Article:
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5 Differences between LASIK and PRK

Monday, October 31, 2016

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When learning about laser vision correction, patients are confronted by a veritable alphabet soup of procedure names. One of the most important, and confusing, distinctions is between LASIK and PRK.  The essence of both procedures is the same. However, there are important differences to understand.  Here are 5 of those differences:

1.       LASIK (Laser-Assisted In Situ Keratomileusis), and PRK (photorefractive keratectomy) both involve using a laser to reshape the cornea in order to focus light onto the retina without spectacles or contact lenses.  In LASIK, a cornea tissue flap is created, typically using a laser.  This cornea flap is pulled back and the central cornea stromal tissue beneath is reshaped using a second laser. In PRK, no cornea flap is created.  The superficial layer of the cornea, the epithelium, is gently removed.  The cornea stromal tissue beneath is reshaped by laser.

2.      Because the surface of the eye remains essentially unchanged in LASIK, patients wake up the day after the surgery with great, functional vision.  For example, many patients go to work the next day without glasses or contact lenses.  In PRK, the vision is blurrier as the cornea epithelium is growing back.  Typically is takes 4 to 6 days for functional vision to return.  As the epithelium is growing back, a contact lens and lubricating drops keep the eye comfortable.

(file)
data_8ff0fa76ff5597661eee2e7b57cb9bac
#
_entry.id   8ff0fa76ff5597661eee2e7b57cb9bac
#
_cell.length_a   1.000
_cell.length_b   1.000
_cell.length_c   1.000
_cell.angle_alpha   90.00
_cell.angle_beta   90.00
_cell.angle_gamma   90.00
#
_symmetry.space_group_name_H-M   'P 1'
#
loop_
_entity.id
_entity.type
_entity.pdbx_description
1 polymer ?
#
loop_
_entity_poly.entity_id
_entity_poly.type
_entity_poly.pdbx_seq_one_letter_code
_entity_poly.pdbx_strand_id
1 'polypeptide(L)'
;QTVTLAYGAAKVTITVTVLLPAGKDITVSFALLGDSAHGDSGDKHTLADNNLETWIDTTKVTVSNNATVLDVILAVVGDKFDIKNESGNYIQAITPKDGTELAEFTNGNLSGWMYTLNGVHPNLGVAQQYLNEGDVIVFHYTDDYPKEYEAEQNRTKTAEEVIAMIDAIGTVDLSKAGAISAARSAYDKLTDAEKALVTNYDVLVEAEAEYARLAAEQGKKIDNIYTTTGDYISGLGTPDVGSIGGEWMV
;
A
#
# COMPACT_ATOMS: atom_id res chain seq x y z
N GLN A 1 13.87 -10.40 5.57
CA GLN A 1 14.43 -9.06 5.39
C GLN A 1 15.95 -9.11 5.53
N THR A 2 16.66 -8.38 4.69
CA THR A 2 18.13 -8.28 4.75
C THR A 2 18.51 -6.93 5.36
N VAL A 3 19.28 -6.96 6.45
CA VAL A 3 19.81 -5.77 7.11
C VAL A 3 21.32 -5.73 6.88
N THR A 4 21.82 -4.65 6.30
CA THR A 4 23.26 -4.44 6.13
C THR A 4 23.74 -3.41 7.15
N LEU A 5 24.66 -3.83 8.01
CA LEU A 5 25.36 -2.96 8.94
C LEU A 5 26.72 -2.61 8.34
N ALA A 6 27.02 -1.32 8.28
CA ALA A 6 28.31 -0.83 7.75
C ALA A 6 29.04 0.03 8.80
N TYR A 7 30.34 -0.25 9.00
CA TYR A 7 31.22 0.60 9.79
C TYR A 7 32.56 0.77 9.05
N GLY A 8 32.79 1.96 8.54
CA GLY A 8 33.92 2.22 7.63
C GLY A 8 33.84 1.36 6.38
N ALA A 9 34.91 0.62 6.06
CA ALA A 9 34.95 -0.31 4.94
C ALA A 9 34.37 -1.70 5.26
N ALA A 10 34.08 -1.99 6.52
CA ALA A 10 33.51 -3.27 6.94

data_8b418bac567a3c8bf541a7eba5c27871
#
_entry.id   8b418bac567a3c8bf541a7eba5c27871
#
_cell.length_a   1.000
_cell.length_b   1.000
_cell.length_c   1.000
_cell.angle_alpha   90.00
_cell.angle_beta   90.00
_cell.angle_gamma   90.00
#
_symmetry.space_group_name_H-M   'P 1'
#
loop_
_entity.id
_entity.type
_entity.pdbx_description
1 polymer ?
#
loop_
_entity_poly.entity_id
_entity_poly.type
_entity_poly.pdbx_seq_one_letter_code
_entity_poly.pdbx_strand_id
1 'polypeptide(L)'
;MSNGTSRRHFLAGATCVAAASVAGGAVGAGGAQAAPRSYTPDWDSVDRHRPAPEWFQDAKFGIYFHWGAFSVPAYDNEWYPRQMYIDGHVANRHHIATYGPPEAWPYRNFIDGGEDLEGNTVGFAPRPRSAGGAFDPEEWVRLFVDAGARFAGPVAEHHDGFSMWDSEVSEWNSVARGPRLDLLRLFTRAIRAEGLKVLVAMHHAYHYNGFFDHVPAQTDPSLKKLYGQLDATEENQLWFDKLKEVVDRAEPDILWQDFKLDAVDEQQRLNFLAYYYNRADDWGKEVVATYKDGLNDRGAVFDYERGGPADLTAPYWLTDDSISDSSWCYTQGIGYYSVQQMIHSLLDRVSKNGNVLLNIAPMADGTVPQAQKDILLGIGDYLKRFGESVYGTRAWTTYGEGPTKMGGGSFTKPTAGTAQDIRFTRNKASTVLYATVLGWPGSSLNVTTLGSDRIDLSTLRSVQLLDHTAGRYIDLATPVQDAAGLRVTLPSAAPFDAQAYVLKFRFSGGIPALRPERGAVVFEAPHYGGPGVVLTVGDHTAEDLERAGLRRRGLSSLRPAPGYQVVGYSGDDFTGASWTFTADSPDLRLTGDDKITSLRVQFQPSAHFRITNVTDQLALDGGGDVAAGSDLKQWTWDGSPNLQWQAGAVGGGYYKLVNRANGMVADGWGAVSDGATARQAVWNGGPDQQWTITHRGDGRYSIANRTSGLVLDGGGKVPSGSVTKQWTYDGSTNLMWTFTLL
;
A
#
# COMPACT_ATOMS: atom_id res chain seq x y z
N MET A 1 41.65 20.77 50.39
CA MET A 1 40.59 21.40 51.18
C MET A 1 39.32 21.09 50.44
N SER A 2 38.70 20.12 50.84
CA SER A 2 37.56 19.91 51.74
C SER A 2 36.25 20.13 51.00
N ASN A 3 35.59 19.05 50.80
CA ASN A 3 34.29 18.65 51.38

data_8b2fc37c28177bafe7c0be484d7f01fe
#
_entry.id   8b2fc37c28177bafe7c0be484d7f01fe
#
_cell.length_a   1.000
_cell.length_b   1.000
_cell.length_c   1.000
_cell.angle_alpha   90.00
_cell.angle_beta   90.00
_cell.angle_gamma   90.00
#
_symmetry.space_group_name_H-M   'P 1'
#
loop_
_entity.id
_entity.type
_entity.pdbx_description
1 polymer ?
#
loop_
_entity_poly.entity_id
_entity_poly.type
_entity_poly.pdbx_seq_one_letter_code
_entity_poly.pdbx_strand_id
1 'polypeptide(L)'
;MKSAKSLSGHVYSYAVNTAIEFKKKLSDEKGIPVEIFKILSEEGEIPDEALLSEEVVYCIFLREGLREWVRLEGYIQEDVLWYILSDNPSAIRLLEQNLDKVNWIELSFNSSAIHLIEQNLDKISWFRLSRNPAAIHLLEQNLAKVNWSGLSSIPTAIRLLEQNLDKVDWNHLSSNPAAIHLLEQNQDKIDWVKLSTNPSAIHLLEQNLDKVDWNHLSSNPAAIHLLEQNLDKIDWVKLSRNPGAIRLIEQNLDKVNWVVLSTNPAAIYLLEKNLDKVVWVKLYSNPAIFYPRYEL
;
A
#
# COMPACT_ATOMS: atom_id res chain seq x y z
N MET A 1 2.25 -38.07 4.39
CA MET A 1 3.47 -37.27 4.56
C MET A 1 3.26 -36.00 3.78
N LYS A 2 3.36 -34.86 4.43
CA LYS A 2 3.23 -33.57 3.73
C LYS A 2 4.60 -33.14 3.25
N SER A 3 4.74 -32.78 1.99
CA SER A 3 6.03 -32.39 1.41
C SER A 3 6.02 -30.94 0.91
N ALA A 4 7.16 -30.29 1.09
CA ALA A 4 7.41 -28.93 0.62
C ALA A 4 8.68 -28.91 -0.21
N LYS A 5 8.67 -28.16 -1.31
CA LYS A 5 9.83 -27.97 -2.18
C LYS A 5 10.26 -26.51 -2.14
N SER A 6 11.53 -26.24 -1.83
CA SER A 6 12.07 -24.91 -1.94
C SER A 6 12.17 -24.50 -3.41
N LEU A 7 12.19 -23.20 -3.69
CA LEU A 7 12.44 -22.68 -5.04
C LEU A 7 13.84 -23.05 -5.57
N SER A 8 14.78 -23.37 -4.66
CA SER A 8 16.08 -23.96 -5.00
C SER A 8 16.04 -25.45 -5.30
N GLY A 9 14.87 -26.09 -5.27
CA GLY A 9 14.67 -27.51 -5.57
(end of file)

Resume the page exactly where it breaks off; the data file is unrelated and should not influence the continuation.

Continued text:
3.      Now, with modern LASIK techniques, almost all patients have LASIK on both eyes the same day.  Some patients who have PRK elect to have each eye treated on separate days, so that one eye always has functional vision for driving or work.

4.      Both LASIK and PRK have many years of proven track records for safety.  As with any medical intervention, there are possible risks; and some risk is specific to the procedure.  In LASIK, the cornea flap tissue can dislocate under very unusual circumstances, in which case a second procedure to replace the flap is performed.  In PRK, cornea haze or scarring can rarely occur in the cornea tissue.  Most surgeons use a topical medication at the time of treatment called mitomycin to minimize this risk.

5.      LASIK has become the de facto procedure of choice for millions of patients because of its convenience and comfort.  In some patients who have thin corneas or large treatments, PRK is the preferred treatment so that less cornea tissue is involved; for long term cornea health.

Despite these differences, the results of LASIK and PRK are the same.  Long term studies that follow patients for many years after LASIK and PRK show equally great visual acuity, excellent quality of vision, and a high degree of safety and patient satisfaction.

To learn more about laser vision correction at Nashua Eye, call Mary, our patient care coordininator, at (603) 689-9321.

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